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Rainmakers vs. Mistmakers: Building a Culture of Practice Growth

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Every firm wants a rainmaker: a supremely talented professional who’s the linchpin of revenue generation for the entire firm. When it comes to business development, rainmakers are unparalleled. They have an intuitive grasp of Business Development, the ability to build meaningful relationships, and the instincts required to close game-changing deals.

The only problem with that? Rainmakers are like unicorns.

If your firm has one rainmaker, count yourself lucky. If you have several, it’s the equivalent of walking around with multiple winning lottery tickets in your pocket. Finding effective rainmakers is like finding a needle in a haystack and many firms are still seeking the answer. Leadership development helps, but it rarely has the transformative effect firms are looking for. More often than not, the abilities of a rainmaker are innate.

Fortunately, revenue generation doesn’t have to (and shouldn’t) be predicated on the performance of just a few individuals. Instead of relying on one person to rain down revenue, empower everyone, from managing partners to receptionists, to contribute to practice development in their own way.

I call these people mistmakers. Tasking individuals across the firm to contribute to business development requires a fundamental cultural shift.

So how can your firm activate that culture change?

Accountability is Key

It’s easy to say that you want every employee to contribute to practice development, but it’s quite another thing entirely to make that happen. One key to success lies in holding every employee accountable. Make it clear that for every dollar you’re paying an employee, you expect a few cents to go toward practice development.

Experiment with tangible ways to keep people honest when it comes to their practice development activities. If leadership specifies that everyone must do at least one business development activity each month, have people report what they’ve done. For some, it could be as simple as sending an email to a client advising them of a new service. For others, it could be taking a potential client out to dinner.

Don’t be afraid to be creative. At my firm, SS&G, Inc. we held a monthly contest. Everyone wrote down their business development activity for the month on a piece of paper and put it into a hat. We’d then draw one entry out and give that person a prize. Employees could enter as many times as they wanted––the more business development they did, the greater their chances of winning. Anyone could win: from the lower-level employees that did simple outreach tasks to partners who’d closed major engagements.

But there was a catch. If one person failed to enter for the month, we wouldn’t hold the draw, and nobody would win. That’s a powerful motivator. Nobody wants to be the person holding back the rest of the team. Create a similar concept for your firm that unites everyone in a team effort to grow the business.

We also used positive business development efforts accomplished by our staff as examples of what can be done. We would pass along to all some of the well done work.

Give People the Tools to Succeed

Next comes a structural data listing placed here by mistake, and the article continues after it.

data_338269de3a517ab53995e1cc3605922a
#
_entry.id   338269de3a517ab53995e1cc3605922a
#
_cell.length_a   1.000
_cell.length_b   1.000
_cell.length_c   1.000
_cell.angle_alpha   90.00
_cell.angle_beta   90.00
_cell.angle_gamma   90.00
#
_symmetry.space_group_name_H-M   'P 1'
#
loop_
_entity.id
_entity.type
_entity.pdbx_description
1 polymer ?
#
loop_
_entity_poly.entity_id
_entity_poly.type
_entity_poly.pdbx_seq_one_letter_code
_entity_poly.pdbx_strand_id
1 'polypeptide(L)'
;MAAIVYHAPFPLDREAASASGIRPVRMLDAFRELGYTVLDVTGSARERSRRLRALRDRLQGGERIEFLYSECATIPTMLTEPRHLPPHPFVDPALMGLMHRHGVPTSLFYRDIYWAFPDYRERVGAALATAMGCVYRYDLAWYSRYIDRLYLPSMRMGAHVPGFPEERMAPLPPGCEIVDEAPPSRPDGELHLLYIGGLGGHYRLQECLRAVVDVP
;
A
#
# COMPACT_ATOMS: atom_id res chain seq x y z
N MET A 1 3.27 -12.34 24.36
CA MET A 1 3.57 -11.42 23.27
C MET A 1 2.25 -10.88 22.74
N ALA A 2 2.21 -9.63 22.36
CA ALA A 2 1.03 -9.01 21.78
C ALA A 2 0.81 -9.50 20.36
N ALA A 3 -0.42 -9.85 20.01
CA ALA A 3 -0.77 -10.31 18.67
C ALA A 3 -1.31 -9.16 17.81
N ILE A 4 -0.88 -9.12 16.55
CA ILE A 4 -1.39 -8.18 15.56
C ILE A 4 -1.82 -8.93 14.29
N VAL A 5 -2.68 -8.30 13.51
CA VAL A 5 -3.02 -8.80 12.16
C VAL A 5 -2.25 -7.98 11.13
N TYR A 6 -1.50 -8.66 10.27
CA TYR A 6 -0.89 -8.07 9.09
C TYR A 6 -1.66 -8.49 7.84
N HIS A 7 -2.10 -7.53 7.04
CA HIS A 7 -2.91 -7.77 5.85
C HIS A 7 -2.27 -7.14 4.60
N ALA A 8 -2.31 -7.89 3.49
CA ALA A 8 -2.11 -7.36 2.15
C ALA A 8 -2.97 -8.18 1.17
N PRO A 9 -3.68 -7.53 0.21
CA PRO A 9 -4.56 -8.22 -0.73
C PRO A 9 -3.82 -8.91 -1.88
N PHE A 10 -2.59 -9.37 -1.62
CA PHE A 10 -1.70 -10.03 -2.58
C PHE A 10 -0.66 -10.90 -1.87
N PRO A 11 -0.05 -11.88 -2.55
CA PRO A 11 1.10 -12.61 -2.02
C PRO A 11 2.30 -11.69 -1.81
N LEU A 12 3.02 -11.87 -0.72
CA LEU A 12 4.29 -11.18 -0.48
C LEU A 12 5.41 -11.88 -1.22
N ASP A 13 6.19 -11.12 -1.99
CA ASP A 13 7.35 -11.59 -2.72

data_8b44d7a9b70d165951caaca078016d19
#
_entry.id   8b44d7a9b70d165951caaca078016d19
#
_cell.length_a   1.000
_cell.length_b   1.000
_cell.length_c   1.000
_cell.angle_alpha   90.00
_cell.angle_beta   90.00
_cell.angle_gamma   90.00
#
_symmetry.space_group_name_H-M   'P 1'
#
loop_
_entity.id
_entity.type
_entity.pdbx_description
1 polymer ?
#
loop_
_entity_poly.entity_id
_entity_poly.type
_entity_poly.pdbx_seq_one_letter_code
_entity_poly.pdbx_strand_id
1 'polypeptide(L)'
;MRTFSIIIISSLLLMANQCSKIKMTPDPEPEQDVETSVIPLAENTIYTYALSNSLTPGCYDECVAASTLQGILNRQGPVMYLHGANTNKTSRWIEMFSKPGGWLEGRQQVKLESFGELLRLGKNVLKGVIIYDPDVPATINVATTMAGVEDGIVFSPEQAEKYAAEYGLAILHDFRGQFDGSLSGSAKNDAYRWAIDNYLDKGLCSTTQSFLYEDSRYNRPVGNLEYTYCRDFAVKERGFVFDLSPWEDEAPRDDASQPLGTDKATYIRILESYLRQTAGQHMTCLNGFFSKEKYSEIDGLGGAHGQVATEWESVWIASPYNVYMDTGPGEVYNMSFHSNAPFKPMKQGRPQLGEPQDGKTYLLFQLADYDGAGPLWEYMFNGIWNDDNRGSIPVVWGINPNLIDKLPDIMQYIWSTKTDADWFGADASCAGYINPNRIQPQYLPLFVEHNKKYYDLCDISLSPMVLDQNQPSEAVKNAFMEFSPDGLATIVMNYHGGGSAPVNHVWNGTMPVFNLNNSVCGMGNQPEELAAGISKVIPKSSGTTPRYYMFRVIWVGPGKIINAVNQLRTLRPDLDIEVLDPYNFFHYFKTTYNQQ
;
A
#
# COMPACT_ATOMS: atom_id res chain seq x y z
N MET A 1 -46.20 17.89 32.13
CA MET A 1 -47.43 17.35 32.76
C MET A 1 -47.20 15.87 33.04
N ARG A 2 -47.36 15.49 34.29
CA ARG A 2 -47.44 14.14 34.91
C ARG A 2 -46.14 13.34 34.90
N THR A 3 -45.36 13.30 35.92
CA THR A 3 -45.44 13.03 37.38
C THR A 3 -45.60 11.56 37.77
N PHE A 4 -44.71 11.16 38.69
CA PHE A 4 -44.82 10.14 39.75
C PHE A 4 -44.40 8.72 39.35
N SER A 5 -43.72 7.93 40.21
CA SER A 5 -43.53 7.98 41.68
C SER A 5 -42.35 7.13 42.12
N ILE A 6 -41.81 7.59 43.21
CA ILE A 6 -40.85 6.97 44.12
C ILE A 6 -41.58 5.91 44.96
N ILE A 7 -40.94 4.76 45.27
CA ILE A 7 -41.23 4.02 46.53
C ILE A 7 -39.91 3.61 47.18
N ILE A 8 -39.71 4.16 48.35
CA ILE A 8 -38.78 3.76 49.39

If you want people to be successful in their business development activities, it’s the role of the firm’s leadership to support them. That takes many forms. Guide employees through the types of practice development activities that they can do. If someone comes up with a successful idea of their own accord, reward them and share their approach with the rest of the firm.

Success demands that you give employees the tools they need to succeed. In days gone by, that might have meant giving administrative staff business cards. These days, it means optimizing everyone’s LinkedIn profiles and empowering them to share content produced by the firm.

Share sales enablement tools with your wider team, not just those tasked with business development. Launching a new service? Make sure everyone knows what it is and the value it brings to clients.

While it’s your responsibility to help your people be successful, don’t be afraid to give them free rein to be creative. Let them experiment with new ideas––you’ll be shocked at how innovative employees can be.

Show Everyone The Why

The final piece of the jigsaw is getting everyone bought into the benefits of embracing business development opportunities. At a high level, this should be fairly obvious. Revenue growth equals more opportunities, promotions, and pay rises.

Emphasize this, but go a layer deeper too. If your firm has 50 employees and each of them does just two practice development activities a month, that’s 1,200 new touchpoints a year. That’s extremely powerful word-of-mouth marketing that helps to build the firm’s brand.

Embrace the Mistmaker Culture Today

As the landscape accounting firms compete in continues to shift and evolve, redefining yourapproach to practice development is crucial to driving sustainable growth. Identifying and elevating rainmakers is a key component, but it’s not the only solution.

Building a firm-wide culture of practice development is a route any firm can pursue. Doing this effectively demands an intentional approach that elevates every employee to be an ambassador of the firm.

Are you in need of guidance revitalizing firm strategy or building out a strategic growth framework? Winding River Consulting can help. Contact us today to learn about how we can help guide your firm to a more prosperous future.

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